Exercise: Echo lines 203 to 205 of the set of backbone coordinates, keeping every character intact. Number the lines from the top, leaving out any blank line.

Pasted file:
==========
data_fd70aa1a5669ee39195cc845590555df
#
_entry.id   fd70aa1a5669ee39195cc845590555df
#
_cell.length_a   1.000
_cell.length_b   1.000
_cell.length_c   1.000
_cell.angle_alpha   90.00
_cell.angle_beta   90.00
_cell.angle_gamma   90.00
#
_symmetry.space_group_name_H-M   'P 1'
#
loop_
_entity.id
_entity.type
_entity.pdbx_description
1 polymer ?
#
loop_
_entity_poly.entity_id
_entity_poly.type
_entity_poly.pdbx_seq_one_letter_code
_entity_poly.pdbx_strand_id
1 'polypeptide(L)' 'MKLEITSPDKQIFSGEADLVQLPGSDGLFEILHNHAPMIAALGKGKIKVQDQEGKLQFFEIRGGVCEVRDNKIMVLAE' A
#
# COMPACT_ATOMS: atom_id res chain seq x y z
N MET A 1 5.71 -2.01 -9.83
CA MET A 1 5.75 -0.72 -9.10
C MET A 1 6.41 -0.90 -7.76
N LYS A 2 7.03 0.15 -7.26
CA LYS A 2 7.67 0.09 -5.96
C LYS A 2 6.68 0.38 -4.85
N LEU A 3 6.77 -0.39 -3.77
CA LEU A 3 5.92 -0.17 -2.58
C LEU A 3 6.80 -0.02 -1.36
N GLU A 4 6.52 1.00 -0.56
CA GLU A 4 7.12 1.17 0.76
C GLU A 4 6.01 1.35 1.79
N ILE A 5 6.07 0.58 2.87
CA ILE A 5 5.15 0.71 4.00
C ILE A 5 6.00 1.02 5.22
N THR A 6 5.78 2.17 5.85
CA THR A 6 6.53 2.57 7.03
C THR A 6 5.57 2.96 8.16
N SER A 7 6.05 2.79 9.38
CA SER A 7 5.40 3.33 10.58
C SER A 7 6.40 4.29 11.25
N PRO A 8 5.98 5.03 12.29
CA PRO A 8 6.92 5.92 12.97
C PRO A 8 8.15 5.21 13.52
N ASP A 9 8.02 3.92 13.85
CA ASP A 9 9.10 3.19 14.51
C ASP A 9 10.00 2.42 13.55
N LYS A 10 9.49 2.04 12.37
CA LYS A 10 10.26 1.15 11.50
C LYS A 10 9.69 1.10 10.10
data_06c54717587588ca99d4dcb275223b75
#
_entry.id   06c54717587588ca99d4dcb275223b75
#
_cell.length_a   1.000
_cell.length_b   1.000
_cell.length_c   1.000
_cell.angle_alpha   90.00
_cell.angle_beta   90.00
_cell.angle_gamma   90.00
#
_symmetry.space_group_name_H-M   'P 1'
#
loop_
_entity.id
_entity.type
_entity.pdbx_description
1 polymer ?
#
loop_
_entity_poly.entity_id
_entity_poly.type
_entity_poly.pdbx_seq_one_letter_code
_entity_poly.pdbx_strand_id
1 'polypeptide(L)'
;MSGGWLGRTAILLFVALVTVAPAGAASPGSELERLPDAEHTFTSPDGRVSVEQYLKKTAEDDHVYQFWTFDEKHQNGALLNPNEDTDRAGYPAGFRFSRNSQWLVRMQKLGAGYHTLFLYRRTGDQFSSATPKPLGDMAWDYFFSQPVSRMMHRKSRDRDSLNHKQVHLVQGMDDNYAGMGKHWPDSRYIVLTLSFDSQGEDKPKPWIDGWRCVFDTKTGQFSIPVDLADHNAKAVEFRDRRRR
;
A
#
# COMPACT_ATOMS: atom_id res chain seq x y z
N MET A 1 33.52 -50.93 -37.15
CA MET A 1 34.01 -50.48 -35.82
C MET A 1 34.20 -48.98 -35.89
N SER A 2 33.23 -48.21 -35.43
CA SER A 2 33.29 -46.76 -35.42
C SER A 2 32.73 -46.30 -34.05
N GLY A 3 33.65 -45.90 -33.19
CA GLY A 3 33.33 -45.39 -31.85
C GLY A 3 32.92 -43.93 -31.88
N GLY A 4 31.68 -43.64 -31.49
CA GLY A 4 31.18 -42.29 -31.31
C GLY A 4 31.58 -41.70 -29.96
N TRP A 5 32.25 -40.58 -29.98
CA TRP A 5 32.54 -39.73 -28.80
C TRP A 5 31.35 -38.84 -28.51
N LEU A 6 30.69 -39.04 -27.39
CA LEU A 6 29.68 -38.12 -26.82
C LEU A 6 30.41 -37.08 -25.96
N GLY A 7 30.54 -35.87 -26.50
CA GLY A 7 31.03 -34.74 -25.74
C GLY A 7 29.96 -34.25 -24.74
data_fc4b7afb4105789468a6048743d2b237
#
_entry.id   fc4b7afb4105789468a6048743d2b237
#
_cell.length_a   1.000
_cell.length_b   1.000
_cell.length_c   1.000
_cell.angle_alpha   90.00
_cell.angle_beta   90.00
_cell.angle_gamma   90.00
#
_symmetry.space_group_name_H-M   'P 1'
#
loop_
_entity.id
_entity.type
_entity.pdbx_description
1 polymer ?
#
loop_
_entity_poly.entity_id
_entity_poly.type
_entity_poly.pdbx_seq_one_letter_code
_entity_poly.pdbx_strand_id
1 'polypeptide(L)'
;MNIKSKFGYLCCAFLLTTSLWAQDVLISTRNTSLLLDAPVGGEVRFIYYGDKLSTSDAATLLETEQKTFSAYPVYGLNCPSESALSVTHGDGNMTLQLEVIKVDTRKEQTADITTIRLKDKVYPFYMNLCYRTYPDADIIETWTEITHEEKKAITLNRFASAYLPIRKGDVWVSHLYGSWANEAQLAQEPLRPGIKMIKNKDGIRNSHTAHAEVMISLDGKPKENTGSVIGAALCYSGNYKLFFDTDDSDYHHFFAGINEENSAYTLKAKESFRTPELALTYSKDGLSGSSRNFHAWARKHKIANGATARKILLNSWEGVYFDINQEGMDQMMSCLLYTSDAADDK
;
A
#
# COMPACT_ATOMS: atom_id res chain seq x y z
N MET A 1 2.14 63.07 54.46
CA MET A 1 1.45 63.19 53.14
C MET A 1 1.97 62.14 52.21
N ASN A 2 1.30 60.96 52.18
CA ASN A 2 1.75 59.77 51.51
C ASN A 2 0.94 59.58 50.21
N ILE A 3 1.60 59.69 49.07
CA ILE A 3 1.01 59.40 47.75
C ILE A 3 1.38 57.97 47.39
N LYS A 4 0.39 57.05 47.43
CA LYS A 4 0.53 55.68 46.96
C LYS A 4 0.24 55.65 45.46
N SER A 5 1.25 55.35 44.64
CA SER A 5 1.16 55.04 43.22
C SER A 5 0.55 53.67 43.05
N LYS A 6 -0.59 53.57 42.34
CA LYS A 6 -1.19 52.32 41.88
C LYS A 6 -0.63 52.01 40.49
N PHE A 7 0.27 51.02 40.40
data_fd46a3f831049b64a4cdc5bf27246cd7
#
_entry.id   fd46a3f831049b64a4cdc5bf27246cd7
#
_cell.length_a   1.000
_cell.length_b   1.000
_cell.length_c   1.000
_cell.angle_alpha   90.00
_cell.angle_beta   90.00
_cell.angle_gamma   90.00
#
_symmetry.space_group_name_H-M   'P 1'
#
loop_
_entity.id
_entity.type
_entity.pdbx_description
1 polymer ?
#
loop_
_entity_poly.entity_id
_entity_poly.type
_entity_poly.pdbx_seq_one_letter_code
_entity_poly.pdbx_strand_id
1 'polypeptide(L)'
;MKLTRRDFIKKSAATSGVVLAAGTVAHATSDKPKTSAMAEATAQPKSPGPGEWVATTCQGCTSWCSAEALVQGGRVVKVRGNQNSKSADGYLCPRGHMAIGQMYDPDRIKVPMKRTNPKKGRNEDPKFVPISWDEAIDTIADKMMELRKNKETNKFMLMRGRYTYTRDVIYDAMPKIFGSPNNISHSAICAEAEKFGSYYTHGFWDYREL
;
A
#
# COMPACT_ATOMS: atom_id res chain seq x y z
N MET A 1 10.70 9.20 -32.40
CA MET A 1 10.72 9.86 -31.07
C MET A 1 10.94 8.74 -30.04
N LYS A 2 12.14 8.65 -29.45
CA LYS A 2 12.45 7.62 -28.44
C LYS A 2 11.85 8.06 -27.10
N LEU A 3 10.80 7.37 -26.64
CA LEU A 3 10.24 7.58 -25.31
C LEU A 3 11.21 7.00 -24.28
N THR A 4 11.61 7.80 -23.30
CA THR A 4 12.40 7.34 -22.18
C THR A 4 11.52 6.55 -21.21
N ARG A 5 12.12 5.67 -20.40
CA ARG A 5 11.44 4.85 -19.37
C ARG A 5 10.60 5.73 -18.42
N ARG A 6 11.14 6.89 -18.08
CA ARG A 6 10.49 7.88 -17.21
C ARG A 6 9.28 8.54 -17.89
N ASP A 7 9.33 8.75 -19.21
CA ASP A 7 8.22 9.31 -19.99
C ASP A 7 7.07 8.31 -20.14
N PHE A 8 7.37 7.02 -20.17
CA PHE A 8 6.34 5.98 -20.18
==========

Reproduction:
N ARG A 6 11.14 6.89 -18.08
CA ARG A 6 10.49 7.88 -17.21
C ARG A 6 9.28 8.54 -17.89